Washed ashore

March 15, 2019 by Sharon Adams

Somewhere off the coast of Florida on Feb. 25, 1958, Canadian navy pilot Lieutenant Barry Troy, 29, of Campbellton, N.B., was lost at sea.

Troy was with No. 871 Squadron at HMCS Shearwater, then the naval aviation base in Nova Scotia. But he and three other pilots were flying McDonnell F2H Banshees from Naval Station Mayport near Jacksonville, Fla., to land on Canada’s aircraft carrier HMCS Bonaventure about 64 kilometres out at sea.

RCN Banshees in flight.
DND

The four jets ran into an unexpected fog bank; three pilots turned right and emerged into clear sky. Troy, flying only about 150 metres above the water, turned left, presumably to avoid colliding with the other aircraft. It is thought he became confused while flying by instruments and hit the sea. Some floating wreckage was recovered, but a search turned up nothing more. His remains were never found.

Bonaventure was on a joint Canada-U.S. naval training exercise during which jet pilots were practising landings on aircraft carriers, a crucial skill then for navy fliers. Troy had only recently nailed the 1,000th deck landing on Bonaventure, which had been brought into Canadian service a year earlier.

Canadian Navy pilot Lieutenant Barry Troy (right) had been recognized for making the 1,000th deck landing on aircraft carrier HMCS Bonaventure before he disappeared on a training flight.

Canada’s first two aircraft carriers were commissioned during the Second World War as Royal Navy ships, and Canadian navy pilots served with the Royal Navy Fleet Air Arm. In 1946, the RCN established its own Fleet Air Arm, commissioned aircraft carrier HMCS Warrior, and formed two air squadrons. A year later, the name was changed to the Royal Canadian Naval Air Service (RCNAS). Troy was a pilot with the now dimly remembered RCNAS.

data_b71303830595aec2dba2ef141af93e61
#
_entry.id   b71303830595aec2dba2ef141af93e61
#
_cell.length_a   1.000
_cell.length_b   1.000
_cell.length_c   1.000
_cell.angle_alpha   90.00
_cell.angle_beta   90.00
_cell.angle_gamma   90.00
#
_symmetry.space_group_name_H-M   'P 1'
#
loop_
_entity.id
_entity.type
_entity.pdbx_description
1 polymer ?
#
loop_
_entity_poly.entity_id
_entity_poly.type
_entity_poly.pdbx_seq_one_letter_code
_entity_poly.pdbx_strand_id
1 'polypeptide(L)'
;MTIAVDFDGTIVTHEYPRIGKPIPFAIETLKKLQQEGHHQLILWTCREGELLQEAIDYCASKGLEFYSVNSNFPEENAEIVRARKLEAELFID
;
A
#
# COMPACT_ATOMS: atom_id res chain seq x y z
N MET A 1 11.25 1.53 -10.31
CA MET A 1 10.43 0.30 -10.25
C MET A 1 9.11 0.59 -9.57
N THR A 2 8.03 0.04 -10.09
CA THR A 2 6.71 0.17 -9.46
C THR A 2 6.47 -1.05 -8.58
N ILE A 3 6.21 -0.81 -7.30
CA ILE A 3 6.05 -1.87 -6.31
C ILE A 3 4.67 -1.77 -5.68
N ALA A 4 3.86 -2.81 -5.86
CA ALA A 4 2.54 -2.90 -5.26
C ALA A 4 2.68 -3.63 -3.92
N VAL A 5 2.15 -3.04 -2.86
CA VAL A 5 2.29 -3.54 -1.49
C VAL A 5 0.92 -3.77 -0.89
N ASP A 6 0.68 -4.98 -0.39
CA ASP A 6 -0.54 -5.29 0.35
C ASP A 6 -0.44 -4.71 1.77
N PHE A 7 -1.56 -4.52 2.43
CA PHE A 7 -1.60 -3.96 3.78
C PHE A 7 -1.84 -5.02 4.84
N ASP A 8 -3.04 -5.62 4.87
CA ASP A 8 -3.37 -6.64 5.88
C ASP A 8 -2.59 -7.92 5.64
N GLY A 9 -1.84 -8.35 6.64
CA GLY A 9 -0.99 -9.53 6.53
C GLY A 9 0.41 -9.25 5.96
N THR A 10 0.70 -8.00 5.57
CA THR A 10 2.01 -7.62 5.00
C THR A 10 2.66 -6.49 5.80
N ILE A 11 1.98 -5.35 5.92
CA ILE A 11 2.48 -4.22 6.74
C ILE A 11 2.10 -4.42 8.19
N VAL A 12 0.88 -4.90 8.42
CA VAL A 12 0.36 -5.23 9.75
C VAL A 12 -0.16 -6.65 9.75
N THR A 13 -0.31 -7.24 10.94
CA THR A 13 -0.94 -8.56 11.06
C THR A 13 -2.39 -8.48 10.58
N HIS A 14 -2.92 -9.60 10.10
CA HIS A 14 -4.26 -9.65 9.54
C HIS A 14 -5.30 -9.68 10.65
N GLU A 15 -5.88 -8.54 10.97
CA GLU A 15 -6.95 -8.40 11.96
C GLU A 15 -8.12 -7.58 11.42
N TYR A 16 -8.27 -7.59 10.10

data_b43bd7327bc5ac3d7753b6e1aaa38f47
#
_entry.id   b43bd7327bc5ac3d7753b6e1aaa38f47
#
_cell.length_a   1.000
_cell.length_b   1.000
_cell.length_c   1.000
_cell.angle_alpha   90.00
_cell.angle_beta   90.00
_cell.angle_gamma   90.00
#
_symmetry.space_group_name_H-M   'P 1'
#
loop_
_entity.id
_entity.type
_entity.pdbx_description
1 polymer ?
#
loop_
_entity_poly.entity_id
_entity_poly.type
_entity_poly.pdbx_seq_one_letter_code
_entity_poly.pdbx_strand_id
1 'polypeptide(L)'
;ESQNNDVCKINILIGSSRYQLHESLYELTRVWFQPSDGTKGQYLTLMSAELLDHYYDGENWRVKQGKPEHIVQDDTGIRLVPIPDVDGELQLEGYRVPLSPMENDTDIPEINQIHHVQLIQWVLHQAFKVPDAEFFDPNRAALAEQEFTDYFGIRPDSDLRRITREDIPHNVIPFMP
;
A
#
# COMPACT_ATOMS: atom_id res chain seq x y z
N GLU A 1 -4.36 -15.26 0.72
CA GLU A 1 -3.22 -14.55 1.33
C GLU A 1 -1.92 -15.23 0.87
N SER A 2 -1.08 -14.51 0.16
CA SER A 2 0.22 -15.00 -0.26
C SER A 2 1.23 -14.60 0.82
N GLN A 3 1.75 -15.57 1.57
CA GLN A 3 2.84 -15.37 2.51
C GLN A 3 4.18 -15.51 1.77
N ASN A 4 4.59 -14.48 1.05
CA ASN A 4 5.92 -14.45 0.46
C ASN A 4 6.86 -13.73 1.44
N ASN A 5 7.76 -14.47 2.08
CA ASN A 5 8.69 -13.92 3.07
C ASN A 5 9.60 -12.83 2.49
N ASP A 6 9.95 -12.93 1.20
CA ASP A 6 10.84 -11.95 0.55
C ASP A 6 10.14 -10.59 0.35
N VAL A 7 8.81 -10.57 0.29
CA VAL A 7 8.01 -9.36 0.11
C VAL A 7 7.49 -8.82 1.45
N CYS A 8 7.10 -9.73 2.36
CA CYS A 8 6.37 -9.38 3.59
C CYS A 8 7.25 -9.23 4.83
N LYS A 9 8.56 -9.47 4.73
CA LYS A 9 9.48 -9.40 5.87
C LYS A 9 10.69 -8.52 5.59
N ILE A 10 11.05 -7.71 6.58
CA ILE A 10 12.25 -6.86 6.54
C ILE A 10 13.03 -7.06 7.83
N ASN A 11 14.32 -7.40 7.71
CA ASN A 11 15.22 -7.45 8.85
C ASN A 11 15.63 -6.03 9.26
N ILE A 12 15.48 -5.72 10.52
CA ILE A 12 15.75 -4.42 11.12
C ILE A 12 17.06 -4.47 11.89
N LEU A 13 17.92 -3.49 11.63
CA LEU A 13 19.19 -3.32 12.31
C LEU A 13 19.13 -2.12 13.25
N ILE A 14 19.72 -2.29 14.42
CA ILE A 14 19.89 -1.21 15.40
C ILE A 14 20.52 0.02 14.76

Webbing with Troy’s name printed on it.
Joanna Calder/RCAF

The postwar service operated three aircraft carriers, two fighter squadrons and an anti-submarine helicopter squadron, and was the first service in the world to land on small surface ships—destroyers upgraded in the 1960s with helicopter flight decks. Aircraft used by the RCNAS included the Hawker Sea Fury, Fairey Firefly, Grumman Avenger, Sikorsky Sea King and the Banshee.

HMCS Shearwater in Dartmouth, N.S., served as base until the naval air service fell victim to the 1968 unification of the Canadian Armed Forces, and passed into history. Bonaventure, Canada’s last aircraft carrier, was decommissioned in 1970.

A life jacket was among artifacts recovered from a Florida beach in 2017.
Joanna Calder/RCAF

After hurricanes pounded the Florida coast in 2017, a parachute and other items belonging to Troy were recovered from a beach. Sixty years and one day after he disappeared, the artifacts were transferred to the RCAF, including some bits of wing spar about the size of a computer keyboard, and some personal items—a life preserver, remains of a parachute, and a harness strap with Troy’s name on it.

“He’s still considered one of ours,” said Christine Hines, curator of the Shearwater Aviation Museum, where some of the artifacts are to go on display after cleaning, restoration and stabilization. “There’s a team that worked with him, trained with him, roommates on courses. A lot of the volunteers at the museum knew Barry Troy. He’s still part of our community, still remembered.”

Christine Hines, Curator, Shearwater Aviation Museum.
Joanna Calder/RCAF

At Point Pleasant Park in Halifax, Bonaventure’s anchor and cable are part of a memorial where Troy’s name appears among those of navy men and women who died in peacetime.

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